One of the ways that car sharing can save money is in the reduction of vehicle fleet maintenance. Blanca Juarez, alternative transportation manager for the University of Texas at Austin, notes that the university's car sharing service offers free business accounts, which means individual departments on the university can have accounts, regardless of department size. Because of the way that UT structures the vehicle fleet on campus, adopting the system made a lot of sense.
The university doesn't have its own dedicated motor pool, Juarez explained, even though there's a fleet maintenance department. Instead, individual departments purchase vehicles, and then use the shared fleet maintenance department to service their vehicles.
"It means that fewer departments have been purchasing vehicles," since car sharing was adopted, says Juarez. And considering how little some of those purchased vehicles were used, they were basically an unnecessary expense.
"Some of the department vehicles we have on campus are really old," says Juarez. "There are a couple of instances of 20-year-old vehicles that have fewer than 500 miles on them."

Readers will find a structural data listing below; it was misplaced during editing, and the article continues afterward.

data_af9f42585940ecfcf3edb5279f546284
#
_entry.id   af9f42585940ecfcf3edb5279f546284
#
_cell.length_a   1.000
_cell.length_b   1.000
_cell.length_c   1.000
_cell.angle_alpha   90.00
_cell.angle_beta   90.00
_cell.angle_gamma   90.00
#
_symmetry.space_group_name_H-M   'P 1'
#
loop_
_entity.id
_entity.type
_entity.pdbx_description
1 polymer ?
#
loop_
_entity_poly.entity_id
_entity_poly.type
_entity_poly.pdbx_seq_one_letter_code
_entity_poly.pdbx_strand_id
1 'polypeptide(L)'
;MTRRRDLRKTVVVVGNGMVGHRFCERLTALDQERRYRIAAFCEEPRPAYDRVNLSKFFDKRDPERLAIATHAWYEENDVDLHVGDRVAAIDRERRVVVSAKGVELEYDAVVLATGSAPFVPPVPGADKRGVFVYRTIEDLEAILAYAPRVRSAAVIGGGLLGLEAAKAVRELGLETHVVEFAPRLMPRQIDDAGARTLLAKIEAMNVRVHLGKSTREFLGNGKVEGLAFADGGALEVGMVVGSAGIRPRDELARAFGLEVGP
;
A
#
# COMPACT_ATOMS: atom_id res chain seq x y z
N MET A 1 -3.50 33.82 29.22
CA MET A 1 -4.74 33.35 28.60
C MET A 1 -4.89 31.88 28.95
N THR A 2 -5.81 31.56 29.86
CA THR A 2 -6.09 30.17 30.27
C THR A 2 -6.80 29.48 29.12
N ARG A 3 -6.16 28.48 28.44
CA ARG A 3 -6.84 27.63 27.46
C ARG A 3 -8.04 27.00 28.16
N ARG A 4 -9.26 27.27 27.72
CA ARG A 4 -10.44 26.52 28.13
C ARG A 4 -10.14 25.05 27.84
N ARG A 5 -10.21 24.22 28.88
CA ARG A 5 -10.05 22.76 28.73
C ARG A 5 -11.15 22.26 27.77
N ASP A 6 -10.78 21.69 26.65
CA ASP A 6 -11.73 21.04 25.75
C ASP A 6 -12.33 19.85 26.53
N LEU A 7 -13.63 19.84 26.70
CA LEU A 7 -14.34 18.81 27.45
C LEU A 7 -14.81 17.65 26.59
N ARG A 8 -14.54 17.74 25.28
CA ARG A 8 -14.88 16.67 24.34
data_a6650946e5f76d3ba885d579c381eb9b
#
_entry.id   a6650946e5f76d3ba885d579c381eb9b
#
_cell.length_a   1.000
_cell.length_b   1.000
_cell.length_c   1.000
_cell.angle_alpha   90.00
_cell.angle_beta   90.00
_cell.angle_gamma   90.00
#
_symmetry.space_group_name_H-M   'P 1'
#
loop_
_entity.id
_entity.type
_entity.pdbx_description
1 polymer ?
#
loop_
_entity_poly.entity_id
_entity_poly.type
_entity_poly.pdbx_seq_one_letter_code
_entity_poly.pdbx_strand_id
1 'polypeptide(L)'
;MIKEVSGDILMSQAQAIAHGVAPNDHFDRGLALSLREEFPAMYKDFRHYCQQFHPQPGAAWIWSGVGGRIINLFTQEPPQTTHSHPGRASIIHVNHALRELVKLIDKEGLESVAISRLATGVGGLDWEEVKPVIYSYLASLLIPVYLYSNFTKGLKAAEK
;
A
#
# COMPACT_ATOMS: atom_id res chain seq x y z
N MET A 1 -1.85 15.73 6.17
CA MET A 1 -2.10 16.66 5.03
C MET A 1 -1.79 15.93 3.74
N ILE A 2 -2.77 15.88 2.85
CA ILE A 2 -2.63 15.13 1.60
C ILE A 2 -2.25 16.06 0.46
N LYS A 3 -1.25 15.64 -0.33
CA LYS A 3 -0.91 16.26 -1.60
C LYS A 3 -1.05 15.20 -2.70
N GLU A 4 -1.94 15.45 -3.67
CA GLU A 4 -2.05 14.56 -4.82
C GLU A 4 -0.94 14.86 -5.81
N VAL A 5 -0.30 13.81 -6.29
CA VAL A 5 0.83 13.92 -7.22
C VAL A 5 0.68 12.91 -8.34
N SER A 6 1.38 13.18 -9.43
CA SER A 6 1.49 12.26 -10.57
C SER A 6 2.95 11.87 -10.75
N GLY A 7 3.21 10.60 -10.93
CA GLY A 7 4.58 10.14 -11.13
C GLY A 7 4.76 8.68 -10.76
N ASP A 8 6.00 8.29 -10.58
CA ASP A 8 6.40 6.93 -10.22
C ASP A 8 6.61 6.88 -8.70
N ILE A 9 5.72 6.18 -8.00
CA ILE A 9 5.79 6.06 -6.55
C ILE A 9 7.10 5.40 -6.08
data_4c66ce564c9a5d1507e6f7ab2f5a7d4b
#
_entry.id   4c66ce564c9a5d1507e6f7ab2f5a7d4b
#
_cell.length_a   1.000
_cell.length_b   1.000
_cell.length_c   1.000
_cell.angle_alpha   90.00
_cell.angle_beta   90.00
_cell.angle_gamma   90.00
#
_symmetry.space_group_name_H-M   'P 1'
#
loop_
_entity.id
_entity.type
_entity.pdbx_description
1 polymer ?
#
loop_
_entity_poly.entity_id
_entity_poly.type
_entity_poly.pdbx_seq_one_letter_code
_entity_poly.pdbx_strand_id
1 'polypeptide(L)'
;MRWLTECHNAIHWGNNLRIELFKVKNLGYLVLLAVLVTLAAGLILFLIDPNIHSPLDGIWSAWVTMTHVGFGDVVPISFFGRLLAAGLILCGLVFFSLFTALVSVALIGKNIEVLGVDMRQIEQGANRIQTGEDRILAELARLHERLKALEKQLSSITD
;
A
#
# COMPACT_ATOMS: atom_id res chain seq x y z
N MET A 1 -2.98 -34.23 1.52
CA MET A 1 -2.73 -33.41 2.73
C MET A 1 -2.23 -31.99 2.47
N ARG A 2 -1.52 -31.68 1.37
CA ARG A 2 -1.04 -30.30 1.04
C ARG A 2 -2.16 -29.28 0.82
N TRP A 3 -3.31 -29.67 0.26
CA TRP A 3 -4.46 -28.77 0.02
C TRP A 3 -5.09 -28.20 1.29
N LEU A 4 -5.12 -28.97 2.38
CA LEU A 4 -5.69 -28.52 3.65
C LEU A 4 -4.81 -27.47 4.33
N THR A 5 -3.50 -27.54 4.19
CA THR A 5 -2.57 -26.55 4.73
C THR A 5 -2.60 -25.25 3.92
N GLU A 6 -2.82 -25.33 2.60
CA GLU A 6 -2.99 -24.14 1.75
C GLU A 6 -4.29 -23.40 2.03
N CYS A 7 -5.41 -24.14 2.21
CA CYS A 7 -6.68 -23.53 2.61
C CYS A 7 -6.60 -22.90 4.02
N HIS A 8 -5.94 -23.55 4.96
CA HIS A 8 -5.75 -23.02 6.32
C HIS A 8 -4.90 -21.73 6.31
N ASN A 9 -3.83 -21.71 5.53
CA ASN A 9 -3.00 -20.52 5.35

Juarez and Kimber both say that one of the biggest benefits to using car sharing is how much it pleases employees and gives them more choices and flexibility for transportation choices.
And for Kimber, especially, it has significant benefits to employee pocketbooks: "They can avoid paying for daily parking, which really adds up," says Kimber.
The use of car sharing networks has benefits that extend outside the campus, according to both Juarez and Kimber. When UT began using car sharing two years ago, it was the first in the area. Since then, more car sharing locations have been added to the community surrounding the university to off-campus meet demand.
Kimber has seen the same demand in Seattle. Members of the service who do not work at the hospital can still check out a car from the parking area. And with another location two blocks away, hospital employees generally don't have to worry about missing out if they need a vehicle.
The only downside, says Kimber, is that at present the network is only in the city of Seattle.
"I'd love to be able to introduce (car sharing) on some of my other campuses," she says. "I've even offered to be first in the market in locations outside the city."
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